DTES Sm’Arts shows artists taking work to next level

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      That Haisla Collins’s swirling, colourful screenprints are hanging on a gallery wall this week is just a small indication of her success story over the past year. Her fusions of traditional Native and contemporary designs—from ravens to stars—are featured in an exhibit at Gallery Gachet celebrating Vancouver Foundation’s DTES Small Arts Grants program. Armed with one of 67 grants handed out in 2011, she bought a screen printer and the tools she needed to create her work at a Downtown Eastside studio. That simple purchase has led directly to jobs running art workshops at the Carnegie Community Centre and Oppenheimer Park, and most recently, the Raven’s Eye Mentorship Program for aboriginal artists at the Raven’s Eye Studio on East Hastings.

      “Before, I had been temping, working concessions stands here and there, and I managed to stay off welfare but I was not making a lot of money,” the young artist explains, standing amid the busy opening of the exhibit, called DTES Sm’Arts, marking the year-end of the grants project. “When I was starting out, it was hand to mouth—day-to-day survival—and now I have three art-related jobs. So, yes, this grant has made a huge difference.“

      For each of the past two years, the Vancouver Foundation has handed out $500 to $1,000 to Downtown Eastside artists. The program, which has just been renewed for next year, filled a gap in the funding process and has had vivid results—all on view at Gachet.

      “At the Vancouver Foundation, we weren’t funding individual artists and there was nowhere for them to go,” says Meriko Kubota, manager of grants and community initiatives at the VF, adding that a visual artist has to exhibit numerous times to qualify for an individual grant from the Canada Council for the Arts. “There was also a report in 2006 that showed Downtown Eastside was the postal code with the most practising artists. So this was all about, ‘How do we support artists to be viable income earners?’”

      The people are chosen for the grants through an application process that includes a peer review by a Carnegie Centre committee of artists and residents. And the openness of the mandate has allowed for a striking array of media, created by artists who range from just starting out to the more established.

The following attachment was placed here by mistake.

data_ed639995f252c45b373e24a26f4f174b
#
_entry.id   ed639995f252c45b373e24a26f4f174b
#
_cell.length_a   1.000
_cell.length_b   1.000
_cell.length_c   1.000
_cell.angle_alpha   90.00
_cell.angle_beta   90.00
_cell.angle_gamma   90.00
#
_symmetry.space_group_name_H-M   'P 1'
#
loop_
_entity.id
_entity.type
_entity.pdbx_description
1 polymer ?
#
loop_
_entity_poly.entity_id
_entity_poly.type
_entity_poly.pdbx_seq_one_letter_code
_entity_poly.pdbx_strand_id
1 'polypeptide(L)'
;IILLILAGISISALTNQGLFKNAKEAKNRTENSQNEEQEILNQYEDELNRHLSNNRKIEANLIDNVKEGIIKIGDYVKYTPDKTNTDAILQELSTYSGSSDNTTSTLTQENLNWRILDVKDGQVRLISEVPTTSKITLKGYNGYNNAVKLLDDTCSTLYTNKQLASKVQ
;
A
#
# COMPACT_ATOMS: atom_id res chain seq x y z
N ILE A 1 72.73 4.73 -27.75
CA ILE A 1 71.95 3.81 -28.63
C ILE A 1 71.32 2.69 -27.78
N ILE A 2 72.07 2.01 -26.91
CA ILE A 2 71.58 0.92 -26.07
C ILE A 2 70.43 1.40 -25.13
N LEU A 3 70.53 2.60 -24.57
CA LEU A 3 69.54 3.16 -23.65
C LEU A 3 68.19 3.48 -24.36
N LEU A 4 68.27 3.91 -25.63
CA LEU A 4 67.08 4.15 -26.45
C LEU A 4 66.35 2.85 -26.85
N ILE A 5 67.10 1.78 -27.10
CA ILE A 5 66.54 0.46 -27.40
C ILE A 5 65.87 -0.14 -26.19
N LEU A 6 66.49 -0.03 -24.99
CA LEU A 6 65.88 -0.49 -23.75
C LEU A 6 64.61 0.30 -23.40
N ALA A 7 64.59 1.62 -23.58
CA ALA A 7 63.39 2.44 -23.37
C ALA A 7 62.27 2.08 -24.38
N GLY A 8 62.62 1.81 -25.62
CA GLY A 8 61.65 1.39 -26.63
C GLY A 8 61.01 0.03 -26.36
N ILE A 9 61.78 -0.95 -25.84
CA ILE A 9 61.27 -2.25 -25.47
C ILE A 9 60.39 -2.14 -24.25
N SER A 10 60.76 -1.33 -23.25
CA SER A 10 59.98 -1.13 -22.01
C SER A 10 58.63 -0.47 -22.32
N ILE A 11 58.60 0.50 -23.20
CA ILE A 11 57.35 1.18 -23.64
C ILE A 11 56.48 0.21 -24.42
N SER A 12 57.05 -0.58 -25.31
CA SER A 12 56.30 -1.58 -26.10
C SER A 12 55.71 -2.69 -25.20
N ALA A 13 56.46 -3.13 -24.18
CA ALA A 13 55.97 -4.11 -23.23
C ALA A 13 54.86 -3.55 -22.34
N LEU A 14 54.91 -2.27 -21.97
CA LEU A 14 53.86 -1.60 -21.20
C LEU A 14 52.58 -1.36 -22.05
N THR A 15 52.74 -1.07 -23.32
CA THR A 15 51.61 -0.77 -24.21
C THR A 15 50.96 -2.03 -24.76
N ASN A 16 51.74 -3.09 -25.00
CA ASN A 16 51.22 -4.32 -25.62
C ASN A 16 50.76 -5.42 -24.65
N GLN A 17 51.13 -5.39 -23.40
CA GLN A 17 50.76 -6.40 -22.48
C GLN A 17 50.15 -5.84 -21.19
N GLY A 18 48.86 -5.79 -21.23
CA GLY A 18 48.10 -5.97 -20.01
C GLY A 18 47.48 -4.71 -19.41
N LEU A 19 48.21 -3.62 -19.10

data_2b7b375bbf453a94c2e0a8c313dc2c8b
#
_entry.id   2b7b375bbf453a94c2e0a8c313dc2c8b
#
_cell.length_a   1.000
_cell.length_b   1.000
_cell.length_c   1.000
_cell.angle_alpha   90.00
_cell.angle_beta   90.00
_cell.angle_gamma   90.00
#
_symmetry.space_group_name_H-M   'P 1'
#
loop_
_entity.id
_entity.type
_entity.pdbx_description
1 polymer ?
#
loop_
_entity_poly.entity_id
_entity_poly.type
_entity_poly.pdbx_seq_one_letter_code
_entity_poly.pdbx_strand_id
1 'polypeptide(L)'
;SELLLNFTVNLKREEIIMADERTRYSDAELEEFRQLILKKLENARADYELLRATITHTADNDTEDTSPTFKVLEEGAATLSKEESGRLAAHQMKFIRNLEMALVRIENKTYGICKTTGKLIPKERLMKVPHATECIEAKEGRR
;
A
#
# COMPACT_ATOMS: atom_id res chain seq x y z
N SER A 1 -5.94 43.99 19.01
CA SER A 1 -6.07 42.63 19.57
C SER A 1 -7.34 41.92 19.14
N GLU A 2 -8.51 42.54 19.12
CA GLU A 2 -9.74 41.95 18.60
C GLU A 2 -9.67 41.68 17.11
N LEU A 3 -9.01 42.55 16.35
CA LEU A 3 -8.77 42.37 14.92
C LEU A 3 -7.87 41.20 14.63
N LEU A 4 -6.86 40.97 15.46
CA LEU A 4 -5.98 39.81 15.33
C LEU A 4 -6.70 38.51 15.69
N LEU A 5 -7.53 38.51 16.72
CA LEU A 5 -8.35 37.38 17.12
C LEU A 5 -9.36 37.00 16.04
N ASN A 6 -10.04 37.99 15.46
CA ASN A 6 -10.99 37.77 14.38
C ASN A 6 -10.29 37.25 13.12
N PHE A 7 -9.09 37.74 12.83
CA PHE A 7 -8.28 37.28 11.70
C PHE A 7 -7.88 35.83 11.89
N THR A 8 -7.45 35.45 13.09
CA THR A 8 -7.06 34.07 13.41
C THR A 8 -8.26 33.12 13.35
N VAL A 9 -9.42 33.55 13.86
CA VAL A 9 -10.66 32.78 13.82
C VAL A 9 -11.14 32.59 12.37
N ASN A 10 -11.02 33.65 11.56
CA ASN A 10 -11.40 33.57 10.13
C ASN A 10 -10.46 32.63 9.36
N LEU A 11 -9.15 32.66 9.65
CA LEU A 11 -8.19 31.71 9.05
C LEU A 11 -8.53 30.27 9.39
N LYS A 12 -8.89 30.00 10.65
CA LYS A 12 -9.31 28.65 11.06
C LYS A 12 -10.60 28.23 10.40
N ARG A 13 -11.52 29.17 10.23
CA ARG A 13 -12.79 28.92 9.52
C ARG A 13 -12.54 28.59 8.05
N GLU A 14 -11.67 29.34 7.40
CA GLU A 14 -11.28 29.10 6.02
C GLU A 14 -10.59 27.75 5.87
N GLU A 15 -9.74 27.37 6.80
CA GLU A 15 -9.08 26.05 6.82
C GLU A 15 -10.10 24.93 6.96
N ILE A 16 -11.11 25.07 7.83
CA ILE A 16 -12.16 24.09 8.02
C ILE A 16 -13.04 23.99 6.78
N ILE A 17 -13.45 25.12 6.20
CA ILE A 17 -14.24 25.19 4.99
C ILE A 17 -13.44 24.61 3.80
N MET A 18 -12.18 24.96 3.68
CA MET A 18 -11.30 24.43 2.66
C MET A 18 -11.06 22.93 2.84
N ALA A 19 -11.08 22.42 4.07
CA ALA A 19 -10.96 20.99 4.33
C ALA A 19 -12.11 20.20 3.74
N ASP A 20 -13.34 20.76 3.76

At the Gachet show, some, but by no means all, of the pieces have a recognizable place in the Downtown Eastside. “Cowboy Mike” Voscamp used part of the grant to create a large-format ink-jet print of one of the intricately detailed illustrations he has made over the years on napkins at a DTES coffee shop. It depicts two men pushing carts in front of a tent in a city park. In another framed illustration on paper, a binner displays his finds. Or there’s On Her Own, Luchia Feman’s exploration of what it’s like to be a woman alone in Gastown—a large, vertical painting of her subject from the back, a shadowy figure set against the night sky.

      The ways the grants have been used are just as diverse. For art-doll and fabric-collage artist Diane Wood, it was being able to purchase her own power tools. “I bought a power drill, a power sander, clamps—so I don’t have to borrow somebody else’s anymore,” she says. The results are evident: for the first time, she’s worked found objects into her sewn art dolls, from the sanded and painted twigs on the elaborate Louis the Sun King to the wooden spoon that serves as the head for her Marie Antoinette.

      For more established painter Robi Smith, the grant has helped her turn her large, glossy canvases depicting fish swimming through intensely blue seas into more saleable $40 prints. And that in turn has allowed her to continue to research and render the silvery, little-known sealife of our local waters, like the opah and lantern fish on her paintings in the Gachet show. “The ocean is full of mysterious creatures that don’t end up in the supermarket,” she says.

      The subjects and the stories are all different, from painters to doll-makers, but the diversity reflects the richness behind the stereotypes about the Downtown Eastside. And that’s the beauty of the program, Kubota says: “Basically the model we used was, with this grant: how will it take you to the next level?” It seems that with the small arts grants in this neighbourhood, at least, a little can go a long way.

      DTES Sm’Arts is at Gallery Gachet until Sunday (June 3).